"It's not the end of the world. We're down two games, so we have to win another two and get back in the series. It's just one of those things you have to deal with emotionally and physically." -- Alexei Ponikarovsky on trailing the series 2-0

"We decided the end of two periods to shuffle some lines," DeBoer said. "It wasn't necessarily to put those three together. That was part of it. But we mixed up and got [Patrik] Elias, Zubrus and Henrique together. I like how they played. It was just a shot in the arm to try to find a goal. We haven't scored enough, obviously."

In the dying seconds of regulation, Kovalchuk had a chance to win it for the Devils. Kings captain Dustin Brown turned the puck over behind the net and put it right onto the stick of Kovalchuk, whose shot was deflected by L.A. center Anze Kopitar and went off the crossbar.

It was the second straight game in which the Devils couldn't get a bounce to go their way. In a series where the margin for error has been razor-thin, those missed opportunities are why the Devils need to win four of five to bring home the Stanley Cup.

"What are you going to do?" Kovalchuk said about his close call. "I thought we worked really hard, forechecked better than the first game. We have to just keep working. Every game we had a chance to win. I liked the way we worked, tonight especially. I think our lines were really good. But it bounced their way tonight."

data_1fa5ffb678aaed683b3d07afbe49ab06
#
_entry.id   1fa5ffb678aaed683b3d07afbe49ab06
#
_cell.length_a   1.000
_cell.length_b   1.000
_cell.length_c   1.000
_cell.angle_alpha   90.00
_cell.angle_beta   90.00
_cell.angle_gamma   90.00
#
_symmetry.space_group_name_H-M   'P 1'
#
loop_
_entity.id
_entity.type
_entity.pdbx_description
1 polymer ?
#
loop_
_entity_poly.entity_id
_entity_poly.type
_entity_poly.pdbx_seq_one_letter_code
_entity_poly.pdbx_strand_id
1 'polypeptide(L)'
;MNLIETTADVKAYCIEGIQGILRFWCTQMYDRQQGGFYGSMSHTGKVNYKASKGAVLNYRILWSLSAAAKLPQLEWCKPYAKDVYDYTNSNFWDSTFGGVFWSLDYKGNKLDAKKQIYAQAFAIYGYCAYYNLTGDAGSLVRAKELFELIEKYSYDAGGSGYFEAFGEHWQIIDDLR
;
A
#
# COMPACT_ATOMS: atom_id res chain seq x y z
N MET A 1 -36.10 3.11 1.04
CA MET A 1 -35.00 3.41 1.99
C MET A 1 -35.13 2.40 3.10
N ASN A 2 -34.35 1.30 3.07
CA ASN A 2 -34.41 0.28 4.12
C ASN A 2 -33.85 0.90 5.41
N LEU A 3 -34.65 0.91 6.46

For the fourth time in as many rounds, the Kings find themselves heading home with a 2-0 series lead. As the playoffs have progressed and the Kings' road record has swelled to 10-0, their opponents have talked about how one victory could help damage their confidence, make them question themselves.

Martin Brodeur
Martin Brodeur
Goalie - NJD
RECORD: 12-7-3
GAA: 2.00 | SVP: 0.924
As the Devils have shown through two games in this series, that's easier said than done.

"I really think a win would accomplish that," said goaltender Martin Brodeur, who made 30 saves, including 10 in overtime. "They are feeling very good about themselves. I thought we pushed really hard today. I thought we played a lot better than in Game 1. But it's the same result. It's unfortunate, but with a little luck on our side, we could be up 2-0. I think we have to find that positive and go into the L.A. and sneak one game as early as we can and go from there. It makes it a little harder, but we're here now."

"How do you recover? You just have to stay positive," Ponikarovsky said. "It's not the end of the world. We're down two games, so we have to win another two and get back in the series. It's just one of those things you have to deal with emotionally and physically."

Follow Dave Lozo on Twitter: @DaveLozo

Quote of the Day

Your team is going to want to recapture the feeling. What they're going to have to figure out is they're going to have to rewrite the story. Because you're going to rewrite the story doesn't mean you want a different end. It's just that you're going to have to learn that there's different challenges to get there, and if you're going to try and tap the same feeling, it ain't going to happen.

— Los Angeles Kings general manager Dean Lombardi on maintaining their success from last season